Walking through the massive entrance, I thought of the many who passed through the same entrance fondly remembering loved one(s), now laid to rest, of course many came without such heavy thoughts but rather there to pay respect to the legend of Oscar Wilde or the countless musical pilgrims, visiting the grave of Jim Morrison. I was there because i was told it was a beautiful setting with elaborately designed headstones
Every corner of the cemetery was covered in big beautiful leaves. Having shaded the deceased during the hot summer months they now gather among the graves, having run their own cycle. Resting in peace... until a Frenchman comes with a loud blower and rounds them up.

Grave of Jim Morrison

On my way through the cemetery I walked past several crows. The way they hopped, swopped, floated and danced from grave to grave I couldnt help but appreciate how much they seemed to belong there among the dead, dressed in black, a chaotic procession of wings.

Tuesday, November 9, 2010

Paris through a pinhole.

From my perspective, Pat Bognar has perfected the pinhole photo. Pinhole refers to photos taken with a camera (or small box) that uses a hole no bigger than a pinhole to capture an image. Giving how small a pinhole is, this method of taking photos requires long exposure times under lots of sunlight.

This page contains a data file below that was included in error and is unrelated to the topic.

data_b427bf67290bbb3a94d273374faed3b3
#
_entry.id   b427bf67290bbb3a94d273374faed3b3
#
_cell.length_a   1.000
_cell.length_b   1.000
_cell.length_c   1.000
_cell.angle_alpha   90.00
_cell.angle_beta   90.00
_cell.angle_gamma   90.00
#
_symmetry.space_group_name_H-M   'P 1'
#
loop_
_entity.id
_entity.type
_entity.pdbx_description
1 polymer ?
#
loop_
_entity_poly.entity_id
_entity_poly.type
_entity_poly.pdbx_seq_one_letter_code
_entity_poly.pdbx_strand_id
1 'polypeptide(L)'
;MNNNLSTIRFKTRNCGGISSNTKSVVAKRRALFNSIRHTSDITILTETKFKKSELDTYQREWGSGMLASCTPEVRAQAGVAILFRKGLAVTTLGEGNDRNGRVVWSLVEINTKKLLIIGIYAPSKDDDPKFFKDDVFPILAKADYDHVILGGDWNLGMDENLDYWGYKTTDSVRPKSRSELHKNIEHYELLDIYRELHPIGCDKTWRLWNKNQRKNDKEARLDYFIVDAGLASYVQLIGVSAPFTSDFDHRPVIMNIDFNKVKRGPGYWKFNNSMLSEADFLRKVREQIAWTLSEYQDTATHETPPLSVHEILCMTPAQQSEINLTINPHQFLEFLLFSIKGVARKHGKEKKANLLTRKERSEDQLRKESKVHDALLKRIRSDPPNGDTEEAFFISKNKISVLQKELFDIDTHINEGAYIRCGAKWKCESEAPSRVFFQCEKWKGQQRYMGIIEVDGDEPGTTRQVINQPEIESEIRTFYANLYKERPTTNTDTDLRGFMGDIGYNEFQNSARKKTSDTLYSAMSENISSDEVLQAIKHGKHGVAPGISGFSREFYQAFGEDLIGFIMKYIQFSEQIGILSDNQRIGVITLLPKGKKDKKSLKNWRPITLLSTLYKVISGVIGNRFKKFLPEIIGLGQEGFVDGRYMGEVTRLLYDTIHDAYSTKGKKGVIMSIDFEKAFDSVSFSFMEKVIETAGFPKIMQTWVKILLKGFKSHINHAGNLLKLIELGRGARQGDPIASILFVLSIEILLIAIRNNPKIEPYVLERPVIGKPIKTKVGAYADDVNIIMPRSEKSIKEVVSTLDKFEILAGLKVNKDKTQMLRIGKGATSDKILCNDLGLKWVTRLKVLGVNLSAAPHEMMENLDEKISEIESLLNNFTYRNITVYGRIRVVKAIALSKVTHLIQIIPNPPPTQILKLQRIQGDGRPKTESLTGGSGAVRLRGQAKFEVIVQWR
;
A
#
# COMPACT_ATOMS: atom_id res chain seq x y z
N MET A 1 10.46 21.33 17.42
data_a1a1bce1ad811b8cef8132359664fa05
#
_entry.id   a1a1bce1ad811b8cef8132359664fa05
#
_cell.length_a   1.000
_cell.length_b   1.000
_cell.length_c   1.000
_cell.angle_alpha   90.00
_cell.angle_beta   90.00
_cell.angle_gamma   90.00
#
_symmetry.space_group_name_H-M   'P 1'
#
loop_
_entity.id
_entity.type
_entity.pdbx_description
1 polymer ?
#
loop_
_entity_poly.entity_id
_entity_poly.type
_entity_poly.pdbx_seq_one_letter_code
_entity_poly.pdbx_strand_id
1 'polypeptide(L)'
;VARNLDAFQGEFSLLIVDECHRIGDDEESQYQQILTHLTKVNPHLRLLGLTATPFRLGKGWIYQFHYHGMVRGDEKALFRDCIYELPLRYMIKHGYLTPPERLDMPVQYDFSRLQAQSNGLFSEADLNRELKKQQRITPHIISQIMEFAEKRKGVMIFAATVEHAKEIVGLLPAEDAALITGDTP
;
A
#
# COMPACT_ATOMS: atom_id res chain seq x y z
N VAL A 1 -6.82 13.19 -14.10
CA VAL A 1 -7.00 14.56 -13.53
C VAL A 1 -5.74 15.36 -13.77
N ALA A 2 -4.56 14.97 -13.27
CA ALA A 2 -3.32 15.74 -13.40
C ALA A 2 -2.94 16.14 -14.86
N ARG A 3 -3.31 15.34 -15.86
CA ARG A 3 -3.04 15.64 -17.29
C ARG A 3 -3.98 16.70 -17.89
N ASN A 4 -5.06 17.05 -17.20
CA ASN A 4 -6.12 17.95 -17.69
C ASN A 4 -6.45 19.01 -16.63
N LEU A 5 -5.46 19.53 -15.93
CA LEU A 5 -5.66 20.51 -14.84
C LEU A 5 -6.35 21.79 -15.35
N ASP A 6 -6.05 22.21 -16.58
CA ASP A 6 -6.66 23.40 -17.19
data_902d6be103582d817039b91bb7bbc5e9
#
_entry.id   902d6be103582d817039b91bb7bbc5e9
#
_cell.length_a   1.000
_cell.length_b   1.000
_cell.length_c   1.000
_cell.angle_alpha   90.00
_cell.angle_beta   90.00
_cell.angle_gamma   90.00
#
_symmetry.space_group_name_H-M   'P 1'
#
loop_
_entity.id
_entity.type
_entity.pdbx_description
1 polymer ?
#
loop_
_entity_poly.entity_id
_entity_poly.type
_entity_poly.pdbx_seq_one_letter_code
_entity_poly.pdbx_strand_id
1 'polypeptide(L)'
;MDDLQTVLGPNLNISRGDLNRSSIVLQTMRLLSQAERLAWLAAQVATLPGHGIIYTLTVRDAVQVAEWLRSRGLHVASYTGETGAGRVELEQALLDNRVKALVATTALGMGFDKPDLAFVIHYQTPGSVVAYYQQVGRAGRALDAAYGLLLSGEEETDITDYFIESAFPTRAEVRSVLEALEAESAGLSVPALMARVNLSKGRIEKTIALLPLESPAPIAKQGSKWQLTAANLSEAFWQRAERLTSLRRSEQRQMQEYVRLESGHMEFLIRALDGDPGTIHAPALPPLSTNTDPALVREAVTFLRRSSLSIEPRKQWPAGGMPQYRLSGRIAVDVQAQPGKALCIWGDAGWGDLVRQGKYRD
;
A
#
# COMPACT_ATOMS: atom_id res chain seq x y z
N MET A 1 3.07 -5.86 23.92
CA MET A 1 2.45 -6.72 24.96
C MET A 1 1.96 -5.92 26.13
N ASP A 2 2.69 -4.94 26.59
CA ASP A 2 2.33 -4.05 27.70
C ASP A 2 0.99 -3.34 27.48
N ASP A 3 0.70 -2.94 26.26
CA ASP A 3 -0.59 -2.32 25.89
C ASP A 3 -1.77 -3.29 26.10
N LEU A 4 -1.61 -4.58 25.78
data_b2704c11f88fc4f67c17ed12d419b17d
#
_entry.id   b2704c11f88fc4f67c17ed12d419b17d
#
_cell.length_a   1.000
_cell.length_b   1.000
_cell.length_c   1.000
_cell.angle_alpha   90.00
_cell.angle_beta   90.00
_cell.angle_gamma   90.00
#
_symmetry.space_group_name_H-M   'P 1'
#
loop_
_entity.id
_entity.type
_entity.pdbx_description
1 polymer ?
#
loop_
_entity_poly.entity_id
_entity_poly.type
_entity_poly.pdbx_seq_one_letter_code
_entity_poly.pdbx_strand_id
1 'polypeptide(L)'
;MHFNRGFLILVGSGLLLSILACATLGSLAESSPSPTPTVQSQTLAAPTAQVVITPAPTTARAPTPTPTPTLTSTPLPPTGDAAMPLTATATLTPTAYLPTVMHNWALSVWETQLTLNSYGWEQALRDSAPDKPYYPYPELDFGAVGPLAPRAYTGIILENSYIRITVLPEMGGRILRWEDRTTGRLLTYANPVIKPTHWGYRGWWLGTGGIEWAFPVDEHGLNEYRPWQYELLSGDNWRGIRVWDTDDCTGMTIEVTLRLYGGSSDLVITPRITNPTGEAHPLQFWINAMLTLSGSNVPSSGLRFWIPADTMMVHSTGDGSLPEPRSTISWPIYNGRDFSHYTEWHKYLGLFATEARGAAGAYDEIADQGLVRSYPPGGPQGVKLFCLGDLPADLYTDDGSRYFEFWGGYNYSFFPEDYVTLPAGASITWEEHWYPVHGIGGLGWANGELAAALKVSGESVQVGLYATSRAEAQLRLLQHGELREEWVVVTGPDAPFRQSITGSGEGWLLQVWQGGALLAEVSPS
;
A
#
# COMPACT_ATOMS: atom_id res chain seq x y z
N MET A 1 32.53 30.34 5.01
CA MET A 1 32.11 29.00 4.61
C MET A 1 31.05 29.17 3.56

Not pretending to know what I am doing I have recently entered the world of the pinhole. First, I acquired a small box which was sold as a kit. The kit is the camera and has everything one needs to take and develop pinhole photos inside. From start to finish, from photo paper to developing solutions. This small box, old-school shall we say, is awesome but slightly time intensive considering it works one exposure at a time, as in each piece of photo paper has to be removed and another replaced in complete darkness, under red light. I have yet to set aside a day (or two) to undertake this endeavor but rest assure I will update you on the outcome when that day comes.

However, my friend Terry, who works at Shakespeare and Co made me a digital pinhole “lens”. Meaning he took a simple lens cap, cut out a small hole in the center, then took a piece of tin and covered the small hole, then, you guessed it, poked out a tiny, tiny pinhole in the center of the tin.

I stuck this digital pinhole on my Nikon D70 a few days ago (the last few days in Paris have been on par with fall weather in Portland...) and came to find it makes for some interesting albeit blurred images. I haven't had much time to play with it but enjoy the practice before embarking on a journey with my little black box in hand.

Search This Blog